25 Days of Manga, Day 7 of 25 – The Witch and the Beast Vol. 1 (Review)

Publisher: Kodansha

Author/Artist: Kousuke Satake

Translator: Kevin Gifford

Letterer: Phil Christie

Editor: Vanessa Tenazas

Cover Design: My Truong

Genre: Action, Fantasy

Rating: OT (Older Teen/16+)

Release Date: 11/17/2020

MSRB: US $12.99 / CAN $16.99


Reviewer’s Note: I purchased this copy of The Witch and the Beast Vol. 1 using my own personal funds. No review copy was proved. All manga reviews are spoiler-free and image-free unless noted in the review. Opinions are my own.

The Witch and the Beast Vol. 1 follows two characters. Guideau, a feral girl with fangs and beastial eyes, and Ashaf, a soft-spoken man who carries a coffin on his back. This ominous twosome one day appear in a town that’s under the thrall of a witch: a witch who’s convinced everyone that she’s their hero. However, our leads know what’s up. Moreso, they have a score to settle and anyone who gets in their way? Well, they won’t hesitate.

The back cover of this inaugural volume bills the series as “a dark, stylish fairytale for fans of xxxHOLiC and Noragami”, two series I’ve read and enjoyed previously. But is that an accurate claim? Well… yes, to some degree. I think those are fair comparisons, as is The Ancient Magus’ Bride, though Chise is very differently from Guideau. I do think that those series also focus on male leads, which genuinely does change the story and perspective. I think that’s where a lot of my “to some degree” feelings come from.

The Witch and the Beast Vol. 1 also reminded me a lot of the city within Gravity Rush, which was kind of neat. I think if you like that game -and the narrative- you’d actually been pretty keen on this manga. The settings have pretty similar vibes, and in a strange way, Giudeau reminds me of that game’s protagonist… if Kat had been a bit less sweet and a lot more difficult.

The first is a powerful,twisty opening to what seems like a really, really dynamic story about vengeance: you know, a story perfect for the holiday season. Seriously though: the first and second chapter lay down the setting for a seriously beautiful story about vengeance, witches, and getting back what was taken from you. It’s well-executed, and thansk to the incredibly readable translation, intensely engaging.

The art and lettering should’t be forgotten in this series either. The artwork is lush and when the action is high, postively beautiful. Phil Cristie is absolutely bringing their a-game to this first volume, showing that letterers are just as integral to a series as a translator and editor. In fact, I’d credit Phil as being the real strength of this series: their lettering strongly supports to enjoyable translation a lot!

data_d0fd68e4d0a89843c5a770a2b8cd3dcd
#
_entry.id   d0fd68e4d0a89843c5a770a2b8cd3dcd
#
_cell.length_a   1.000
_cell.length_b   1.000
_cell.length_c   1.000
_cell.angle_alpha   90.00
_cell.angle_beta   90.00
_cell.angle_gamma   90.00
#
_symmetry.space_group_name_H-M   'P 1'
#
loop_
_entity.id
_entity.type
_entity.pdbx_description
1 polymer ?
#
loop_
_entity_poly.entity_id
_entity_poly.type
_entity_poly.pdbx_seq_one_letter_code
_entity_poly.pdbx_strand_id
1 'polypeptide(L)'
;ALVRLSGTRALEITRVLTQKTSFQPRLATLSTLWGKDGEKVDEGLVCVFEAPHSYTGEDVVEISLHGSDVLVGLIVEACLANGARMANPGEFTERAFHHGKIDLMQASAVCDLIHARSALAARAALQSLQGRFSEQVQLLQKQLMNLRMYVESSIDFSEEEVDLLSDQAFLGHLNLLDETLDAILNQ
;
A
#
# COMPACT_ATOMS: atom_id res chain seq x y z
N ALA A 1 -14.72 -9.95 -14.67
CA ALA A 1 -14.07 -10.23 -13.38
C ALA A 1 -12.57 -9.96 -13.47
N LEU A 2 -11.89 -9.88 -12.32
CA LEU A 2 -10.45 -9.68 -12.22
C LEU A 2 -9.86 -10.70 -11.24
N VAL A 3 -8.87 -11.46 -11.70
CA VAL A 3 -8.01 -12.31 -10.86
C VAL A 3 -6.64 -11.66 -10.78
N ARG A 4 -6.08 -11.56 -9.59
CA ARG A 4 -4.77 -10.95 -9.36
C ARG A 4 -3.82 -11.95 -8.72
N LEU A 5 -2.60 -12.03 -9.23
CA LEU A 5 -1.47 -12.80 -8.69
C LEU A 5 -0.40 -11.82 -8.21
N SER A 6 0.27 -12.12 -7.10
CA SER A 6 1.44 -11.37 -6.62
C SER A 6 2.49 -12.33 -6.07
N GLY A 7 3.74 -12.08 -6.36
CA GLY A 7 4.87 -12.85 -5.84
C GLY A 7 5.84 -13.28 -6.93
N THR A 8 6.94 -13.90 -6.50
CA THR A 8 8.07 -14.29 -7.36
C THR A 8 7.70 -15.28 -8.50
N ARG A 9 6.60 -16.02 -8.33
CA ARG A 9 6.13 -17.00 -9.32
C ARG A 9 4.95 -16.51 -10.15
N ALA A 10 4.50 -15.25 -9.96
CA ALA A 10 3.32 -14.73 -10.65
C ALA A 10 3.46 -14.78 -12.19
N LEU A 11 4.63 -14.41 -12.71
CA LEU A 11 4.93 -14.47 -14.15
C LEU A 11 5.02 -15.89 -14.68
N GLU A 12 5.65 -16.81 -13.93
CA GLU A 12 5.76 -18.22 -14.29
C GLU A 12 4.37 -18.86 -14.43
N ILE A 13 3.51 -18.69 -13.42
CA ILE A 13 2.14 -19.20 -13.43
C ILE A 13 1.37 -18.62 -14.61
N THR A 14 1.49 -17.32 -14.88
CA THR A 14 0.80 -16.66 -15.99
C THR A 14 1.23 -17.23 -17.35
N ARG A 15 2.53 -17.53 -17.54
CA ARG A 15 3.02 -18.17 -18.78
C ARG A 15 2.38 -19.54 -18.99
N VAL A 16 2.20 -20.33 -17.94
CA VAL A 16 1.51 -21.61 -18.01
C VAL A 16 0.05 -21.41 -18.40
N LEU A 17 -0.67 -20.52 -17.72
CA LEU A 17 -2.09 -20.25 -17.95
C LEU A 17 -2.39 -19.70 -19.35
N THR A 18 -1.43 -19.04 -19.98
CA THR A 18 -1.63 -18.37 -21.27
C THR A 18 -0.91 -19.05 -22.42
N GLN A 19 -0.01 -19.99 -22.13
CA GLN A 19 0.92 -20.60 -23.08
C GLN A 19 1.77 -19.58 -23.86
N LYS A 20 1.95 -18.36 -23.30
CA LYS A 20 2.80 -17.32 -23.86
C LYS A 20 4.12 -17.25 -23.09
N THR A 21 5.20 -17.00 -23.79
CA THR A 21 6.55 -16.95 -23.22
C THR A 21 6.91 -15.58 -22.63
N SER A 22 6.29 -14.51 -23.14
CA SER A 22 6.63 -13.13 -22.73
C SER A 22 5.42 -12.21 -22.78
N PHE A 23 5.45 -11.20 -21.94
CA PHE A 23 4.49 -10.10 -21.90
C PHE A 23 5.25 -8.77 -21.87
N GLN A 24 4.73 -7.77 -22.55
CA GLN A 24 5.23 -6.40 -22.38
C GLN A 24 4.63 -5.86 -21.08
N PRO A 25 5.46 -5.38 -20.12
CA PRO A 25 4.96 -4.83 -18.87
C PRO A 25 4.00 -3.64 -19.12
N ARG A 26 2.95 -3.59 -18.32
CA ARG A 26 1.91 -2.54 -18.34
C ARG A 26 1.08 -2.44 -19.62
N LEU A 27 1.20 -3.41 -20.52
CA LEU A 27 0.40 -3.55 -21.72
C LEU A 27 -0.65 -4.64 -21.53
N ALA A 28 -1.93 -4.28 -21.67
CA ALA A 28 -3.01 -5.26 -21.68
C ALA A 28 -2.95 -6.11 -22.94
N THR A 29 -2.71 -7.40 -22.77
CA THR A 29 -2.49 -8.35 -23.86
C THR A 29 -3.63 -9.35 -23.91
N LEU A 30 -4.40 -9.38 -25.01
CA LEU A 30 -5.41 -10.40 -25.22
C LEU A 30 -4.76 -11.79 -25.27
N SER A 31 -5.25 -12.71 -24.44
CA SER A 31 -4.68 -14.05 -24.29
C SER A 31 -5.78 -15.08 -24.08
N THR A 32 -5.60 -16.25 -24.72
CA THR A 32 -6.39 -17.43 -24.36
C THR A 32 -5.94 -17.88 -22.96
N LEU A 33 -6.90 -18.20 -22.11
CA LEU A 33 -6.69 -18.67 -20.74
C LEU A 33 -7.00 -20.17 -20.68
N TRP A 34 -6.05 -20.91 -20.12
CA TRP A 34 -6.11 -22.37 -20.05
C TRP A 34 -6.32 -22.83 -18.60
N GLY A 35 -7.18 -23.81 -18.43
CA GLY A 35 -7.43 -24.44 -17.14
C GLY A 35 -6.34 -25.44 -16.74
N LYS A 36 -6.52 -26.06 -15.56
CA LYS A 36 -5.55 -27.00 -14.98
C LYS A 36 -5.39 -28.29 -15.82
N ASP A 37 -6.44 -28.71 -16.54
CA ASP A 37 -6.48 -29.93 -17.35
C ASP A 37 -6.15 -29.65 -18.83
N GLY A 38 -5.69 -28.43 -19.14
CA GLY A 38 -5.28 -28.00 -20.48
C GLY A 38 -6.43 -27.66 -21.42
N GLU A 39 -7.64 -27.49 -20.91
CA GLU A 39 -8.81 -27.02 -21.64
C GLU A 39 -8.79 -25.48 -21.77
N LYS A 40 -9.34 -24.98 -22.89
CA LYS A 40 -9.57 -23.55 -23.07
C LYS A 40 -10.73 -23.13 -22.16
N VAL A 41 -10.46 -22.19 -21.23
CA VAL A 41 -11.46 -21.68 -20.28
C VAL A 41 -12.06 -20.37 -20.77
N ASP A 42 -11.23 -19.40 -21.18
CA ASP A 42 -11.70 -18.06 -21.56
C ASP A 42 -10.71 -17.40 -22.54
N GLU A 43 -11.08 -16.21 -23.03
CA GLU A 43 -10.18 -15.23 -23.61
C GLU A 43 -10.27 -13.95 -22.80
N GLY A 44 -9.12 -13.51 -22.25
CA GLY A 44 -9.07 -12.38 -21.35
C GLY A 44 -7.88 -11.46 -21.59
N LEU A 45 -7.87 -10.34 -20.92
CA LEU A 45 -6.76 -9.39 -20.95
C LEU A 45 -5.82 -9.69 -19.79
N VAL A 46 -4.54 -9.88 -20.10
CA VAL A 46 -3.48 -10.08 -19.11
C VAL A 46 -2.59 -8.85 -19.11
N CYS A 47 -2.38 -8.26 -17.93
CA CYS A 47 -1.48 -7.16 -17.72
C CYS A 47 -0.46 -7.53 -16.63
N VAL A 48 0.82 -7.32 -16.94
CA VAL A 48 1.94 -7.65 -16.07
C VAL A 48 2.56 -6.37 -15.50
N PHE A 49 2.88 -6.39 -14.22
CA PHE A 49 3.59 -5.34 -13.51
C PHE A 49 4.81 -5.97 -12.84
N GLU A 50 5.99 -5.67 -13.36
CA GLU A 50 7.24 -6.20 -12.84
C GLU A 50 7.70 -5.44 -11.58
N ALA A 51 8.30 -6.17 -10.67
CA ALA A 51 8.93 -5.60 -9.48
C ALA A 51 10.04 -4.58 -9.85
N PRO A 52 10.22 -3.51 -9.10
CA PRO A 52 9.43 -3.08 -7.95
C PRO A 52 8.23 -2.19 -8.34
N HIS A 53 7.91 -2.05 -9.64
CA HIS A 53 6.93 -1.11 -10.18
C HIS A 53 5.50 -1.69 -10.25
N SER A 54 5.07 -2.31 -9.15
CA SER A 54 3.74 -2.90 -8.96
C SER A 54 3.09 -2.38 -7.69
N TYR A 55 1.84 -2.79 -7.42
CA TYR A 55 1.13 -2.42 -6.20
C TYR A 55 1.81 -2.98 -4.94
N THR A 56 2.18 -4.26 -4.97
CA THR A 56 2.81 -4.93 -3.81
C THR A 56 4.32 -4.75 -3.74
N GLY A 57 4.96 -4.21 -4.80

Another strong suit of this manga is Guideau, the female lead. She doesn’t mince words or play pretty: in fact, Guideau is curt, foul-mouthed and doesn’t spare others feelings. She’s vicious, she’s menancingly playful, and when it’s time to get in the mix, Guideau is there.

It’s actually really refreshing to read a story about a monstrous woman who’s intensely likable. I’m fond of women who behave like Guideau, who don’t censor themselves and are fully the monster that they’ve decided to be.When she’s angry, her face contorts in unchecked rage. When she’s feeling feisty, she doesn’t mince words and calls you every name in the book. When she eats -and boy can Guideau eat– she devours everything but the flatware and the plates.

In reality, these actions would be considered quite distasteful -and probably cause a lot of problems- but in fiction, there’s something so enthralling. It’s hard to look away from a character like that. I can’t really express what I’m thinking past, “God, I love Guideau!” but… god, I love Guideau!

Additionally, Ashaf is a curious character as well: he’s soft-spoken, quite pretty, and carries a coffin that demonstrates some pretty unique abilities. He’s the polar opposite of Guideau: restrained, thoughtful, pensive, and polite. Yet something makes me think that there’s a lot to Ashaf that we haven’t seen. I feel like this is only the tip of a very large iceberg and goodness me: I can’t wait to see the rest!

All around, I really, really loved my read of The Witch and the Beast Vol. 1. I went in unaware of what this series would hold -outside of the summary- and found myself quickly enthralled by the series. I feel like there’s so, so much I could say about this story, but really, I’ll just leave you with this: read it. Dive right in and read it.

This is a manga that can’t be missed, and really, a series that I think is best devoured volume by volume. I wouldn’t want to binge this: instead, I think you should enjoy the tension and let yourself be entangled by the release schedule… despite my own eagerness for Vol. 2. Still, don’t end 2020 -if you can- without reading this volume. It’s so, so good: I promise you won’t regret it!

TL;DR: The Witch and the Beast Vol. 1 is an intense, enthralling ride from the moment you open the cover and start chapter 1. Combined with an engaging translation, gorgeous lettering, superb editing, and all around stellar art, this is a series that fans of xxxHOLiC, Noragami, and/or The Ancient Magus’ Bride should absolutely be following, if only to see where Guideau’s story will go and if she’ll ever find release from her curse.

Read If You Like…
* Powerful and Loud Women
* Witches and witchcraft
* Gorgeous lettering
* Monstrous Ladies
* Gravity Rush
* xxxHOLiC, Noragami, and/or The Ancient Magus’ Bride
* Urban fantasy

Rating: 🟊🟊🟊🟊🟊 / 5 out of 5 stars

Bingo Card: Someone on the Naughty list


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